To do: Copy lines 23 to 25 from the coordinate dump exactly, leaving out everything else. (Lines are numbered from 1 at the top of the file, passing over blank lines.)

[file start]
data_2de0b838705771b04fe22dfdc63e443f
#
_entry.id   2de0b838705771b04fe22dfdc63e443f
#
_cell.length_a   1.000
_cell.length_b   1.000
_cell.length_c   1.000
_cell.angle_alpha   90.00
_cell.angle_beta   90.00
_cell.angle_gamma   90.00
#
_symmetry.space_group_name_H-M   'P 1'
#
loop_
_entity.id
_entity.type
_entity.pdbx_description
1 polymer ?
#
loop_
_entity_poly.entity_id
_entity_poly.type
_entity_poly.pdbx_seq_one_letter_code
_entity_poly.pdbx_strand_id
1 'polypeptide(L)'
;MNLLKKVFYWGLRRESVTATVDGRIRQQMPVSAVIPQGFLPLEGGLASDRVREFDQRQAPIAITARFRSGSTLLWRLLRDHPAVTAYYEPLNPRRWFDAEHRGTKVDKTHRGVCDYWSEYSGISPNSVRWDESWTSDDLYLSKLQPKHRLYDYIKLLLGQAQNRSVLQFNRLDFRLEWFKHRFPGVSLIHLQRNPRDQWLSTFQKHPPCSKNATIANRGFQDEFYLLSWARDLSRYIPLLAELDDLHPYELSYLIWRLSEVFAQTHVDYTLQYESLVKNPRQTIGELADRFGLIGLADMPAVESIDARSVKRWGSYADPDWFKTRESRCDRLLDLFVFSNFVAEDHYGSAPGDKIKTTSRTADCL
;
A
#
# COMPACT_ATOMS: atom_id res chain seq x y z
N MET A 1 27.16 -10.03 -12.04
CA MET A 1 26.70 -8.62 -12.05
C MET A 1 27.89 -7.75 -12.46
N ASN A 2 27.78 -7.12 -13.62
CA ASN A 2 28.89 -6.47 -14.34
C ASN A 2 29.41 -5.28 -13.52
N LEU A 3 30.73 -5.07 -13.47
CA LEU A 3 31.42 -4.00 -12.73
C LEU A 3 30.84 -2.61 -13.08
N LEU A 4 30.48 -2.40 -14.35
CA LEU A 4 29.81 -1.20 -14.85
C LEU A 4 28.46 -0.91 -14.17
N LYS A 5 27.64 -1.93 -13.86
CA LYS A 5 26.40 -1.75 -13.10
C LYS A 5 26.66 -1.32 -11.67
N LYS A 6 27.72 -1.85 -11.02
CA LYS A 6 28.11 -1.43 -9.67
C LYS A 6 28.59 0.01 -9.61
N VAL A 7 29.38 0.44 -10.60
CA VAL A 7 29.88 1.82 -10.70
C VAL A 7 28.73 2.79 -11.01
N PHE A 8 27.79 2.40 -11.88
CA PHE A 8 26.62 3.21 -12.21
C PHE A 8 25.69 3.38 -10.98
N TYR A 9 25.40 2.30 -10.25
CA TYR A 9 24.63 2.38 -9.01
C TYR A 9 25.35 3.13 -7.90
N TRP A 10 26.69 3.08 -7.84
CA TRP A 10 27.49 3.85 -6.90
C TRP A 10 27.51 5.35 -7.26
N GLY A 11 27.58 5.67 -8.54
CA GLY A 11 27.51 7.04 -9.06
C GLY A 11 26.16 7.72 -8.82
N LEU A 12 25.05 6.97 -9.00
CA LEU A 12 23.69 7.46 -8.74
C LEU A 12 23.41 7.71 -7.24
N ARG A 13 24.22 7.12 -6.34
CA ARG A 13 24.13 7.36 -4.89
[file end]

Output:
_entity_poly.pdbx_seq_one_letter_code
_entity_poly.pdbx_strand_id
1 'polypeptide(L)'